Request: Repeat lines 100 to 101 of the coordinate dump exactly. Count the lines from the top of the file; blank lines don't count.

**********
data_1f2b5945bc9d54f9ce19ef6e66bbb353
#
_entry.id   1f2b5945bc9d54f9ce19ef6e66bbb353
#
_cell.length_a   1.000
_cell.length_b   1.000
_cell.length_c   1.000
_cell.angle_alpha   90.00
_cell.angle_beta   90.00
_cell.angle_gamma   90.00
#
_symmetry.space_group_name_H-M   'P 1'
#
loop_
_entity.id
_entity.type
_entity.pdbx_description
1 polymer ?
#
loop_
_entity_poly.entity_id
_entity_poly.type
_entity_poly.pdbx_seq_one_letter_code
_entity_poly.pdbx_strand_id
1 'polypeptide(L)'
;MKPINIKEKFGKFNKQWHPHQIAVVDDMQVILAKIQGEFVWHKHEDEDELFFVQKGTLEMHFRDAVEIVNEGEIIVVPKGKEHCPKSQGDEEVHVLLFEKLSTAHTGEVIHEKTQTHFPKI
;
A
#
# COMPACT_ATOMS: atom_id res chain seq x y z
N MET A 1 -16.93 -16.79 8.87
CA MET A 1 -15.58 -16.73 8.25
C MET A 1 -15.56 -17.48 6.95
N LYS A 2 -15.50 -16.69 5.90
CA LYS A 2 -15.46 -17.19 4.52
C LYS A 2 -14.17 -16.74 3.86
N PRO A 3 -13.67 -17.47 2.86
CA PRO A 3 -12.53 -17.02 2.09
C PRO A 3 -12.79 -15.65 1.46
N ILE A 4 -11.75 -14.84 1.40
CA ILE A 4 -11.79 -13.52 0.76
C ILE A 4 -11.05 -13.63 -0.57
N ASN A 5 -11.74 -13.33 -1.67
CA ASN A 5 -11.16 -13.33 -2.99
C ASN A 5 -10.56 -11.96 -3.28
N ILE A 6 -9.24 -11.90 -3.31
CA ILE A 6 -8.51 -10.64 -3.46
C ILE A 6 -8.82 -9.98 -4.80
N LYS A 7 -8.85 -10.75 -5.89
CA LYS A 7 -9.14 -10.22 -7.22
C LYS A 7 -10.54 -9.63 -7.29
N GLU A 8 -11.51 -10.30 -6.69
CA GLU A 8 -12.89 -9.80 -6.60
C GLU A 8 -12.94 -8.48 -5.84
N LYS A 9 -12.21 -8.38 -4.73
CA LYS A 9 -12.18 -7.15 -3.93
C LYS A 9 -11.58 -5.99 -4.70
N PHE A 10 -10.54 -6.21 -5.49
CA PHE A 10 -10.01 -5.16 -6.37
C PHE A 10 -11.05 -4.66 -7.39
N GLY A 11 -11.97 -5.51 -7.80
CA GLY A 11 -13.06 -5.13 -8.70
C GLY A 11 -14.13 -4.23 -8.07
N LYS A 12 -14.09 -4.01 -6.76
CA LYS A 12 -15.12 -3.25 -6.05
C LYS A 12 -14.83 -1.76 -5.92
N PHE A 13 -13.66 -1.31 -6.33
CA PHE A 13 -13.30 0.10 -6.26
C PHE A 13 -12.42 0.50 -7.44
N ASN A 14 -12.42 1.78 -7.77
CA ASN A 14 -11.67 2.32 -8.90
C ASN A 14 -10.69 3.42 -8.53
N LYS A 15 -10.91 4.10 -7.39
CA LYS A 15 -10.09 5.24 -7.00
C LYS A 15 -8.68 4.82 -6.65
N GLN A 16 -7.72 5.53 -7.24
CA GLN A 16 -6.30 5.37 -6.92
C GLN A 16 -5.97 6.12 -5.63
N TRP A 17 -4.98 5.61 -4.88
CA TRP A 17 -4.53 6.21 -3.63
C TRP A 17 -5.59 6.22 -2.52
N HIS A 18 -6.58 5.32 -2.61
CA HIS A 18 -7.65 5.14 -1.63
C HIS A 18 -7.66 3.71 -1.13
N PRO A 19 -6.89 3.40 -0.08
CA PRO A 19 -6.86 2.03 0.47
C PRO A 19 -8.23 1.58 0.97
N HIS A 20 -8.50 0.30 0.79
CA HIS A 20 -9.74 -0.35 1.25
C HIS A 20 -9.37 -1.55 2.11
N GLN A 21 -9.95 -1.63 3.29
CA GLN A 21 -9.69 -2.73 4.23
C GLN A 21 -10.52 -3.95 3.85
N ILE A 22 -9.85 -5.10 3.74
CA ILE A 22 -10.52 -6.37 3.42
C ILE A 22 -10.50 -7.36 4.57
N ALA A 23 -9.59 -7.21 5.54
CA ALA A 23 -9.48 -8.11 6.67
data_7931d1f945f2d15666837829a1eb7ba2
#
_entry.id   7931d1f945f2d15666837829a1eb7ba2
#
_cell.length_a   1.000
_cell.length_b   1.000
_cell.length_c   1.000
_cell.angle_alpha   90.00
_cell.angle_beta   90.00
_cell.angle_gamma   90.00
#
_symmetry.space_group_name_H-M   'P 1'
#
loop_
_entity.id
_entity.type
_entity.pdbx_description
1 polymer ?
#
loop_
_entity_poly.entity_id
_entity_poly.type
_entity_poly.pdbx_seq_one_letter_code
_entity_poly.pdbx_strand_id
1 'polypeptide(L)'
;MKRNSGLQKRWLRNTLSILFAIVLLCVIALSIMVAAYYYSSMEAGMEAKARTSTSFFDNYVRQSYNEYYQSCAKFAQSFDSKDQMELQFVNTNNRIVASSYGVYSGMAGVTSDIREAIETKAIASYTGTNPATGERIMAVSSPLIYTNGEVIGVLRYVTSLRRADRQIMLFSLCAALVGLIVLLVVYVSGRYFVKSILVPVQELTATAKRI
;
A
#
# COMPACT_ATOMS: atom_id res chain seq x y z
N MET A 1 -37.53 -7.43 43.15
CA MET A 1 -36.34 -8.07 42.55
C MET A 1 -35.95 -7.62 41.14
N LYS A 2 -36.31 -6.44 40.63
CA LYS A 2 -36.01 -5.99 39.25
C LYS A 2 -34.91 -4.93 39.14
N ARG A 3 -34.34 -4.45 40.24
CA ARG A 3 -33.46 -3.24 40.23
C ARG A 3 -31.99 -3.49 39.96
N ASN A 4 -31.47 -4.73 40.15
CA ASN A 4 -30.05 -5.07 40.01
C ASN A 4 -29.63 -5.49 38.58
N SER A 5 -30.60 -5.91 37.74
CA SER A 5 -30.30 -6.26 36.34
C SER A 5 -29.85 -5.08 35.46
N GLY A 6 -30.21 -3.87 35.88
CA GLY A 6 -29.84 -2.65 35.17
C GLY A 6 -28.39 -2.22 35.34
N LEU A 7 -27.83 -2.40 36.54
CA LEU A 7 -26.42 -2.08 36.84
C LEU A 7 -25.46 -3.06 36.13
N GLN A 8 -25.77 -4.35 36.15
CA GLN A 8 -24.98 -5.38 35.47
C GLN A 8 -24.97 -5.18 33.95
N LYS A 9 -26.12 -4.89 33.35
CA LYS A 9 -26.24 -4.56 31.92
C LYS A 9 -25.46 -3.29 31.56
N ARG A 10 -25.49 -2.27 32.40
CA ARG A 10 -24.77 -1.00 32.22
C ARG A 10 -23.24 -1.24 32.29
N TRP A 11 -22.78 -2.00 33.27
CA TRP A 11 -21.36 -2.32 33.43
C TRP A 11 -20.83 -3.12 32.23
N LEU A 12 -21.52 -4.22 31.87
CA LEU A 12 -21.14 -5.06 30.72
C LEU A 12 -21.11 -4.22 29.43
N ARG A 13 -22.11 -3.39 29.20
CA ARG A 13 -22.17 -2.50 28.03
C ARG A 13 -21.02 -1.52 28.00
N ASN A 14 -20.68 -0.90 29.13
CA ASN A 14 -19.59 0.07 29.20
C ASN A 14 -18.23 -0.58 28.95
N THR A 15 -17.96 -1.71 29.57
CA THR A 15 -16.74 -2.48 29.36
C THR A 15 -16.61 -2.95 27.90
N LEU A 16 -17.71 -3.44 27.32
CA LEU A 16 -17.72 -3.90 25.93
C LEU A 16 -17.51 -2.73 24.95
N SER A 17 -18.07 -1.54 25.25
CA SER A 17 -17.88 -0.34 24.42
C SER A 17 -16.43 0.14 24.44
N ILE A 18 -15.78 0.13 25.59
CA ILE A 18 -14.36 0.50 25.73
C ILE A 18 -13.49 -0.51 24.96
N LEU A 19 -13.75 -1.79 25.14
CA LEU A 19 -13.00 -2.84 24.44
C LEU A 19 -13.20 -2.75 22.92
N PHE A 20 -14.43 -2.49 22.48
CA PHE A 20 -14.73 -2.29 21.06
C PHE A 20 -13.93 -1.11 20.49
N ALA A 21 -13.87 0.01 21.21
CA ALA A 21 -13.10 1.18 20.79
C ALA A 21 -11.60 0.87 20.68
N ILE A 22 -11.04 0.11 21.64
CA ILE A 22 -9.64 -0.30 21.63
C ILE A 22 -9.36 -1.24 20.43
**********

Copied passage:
#
_entry.id   7931d1f945f2d15666837829a1eb7ba2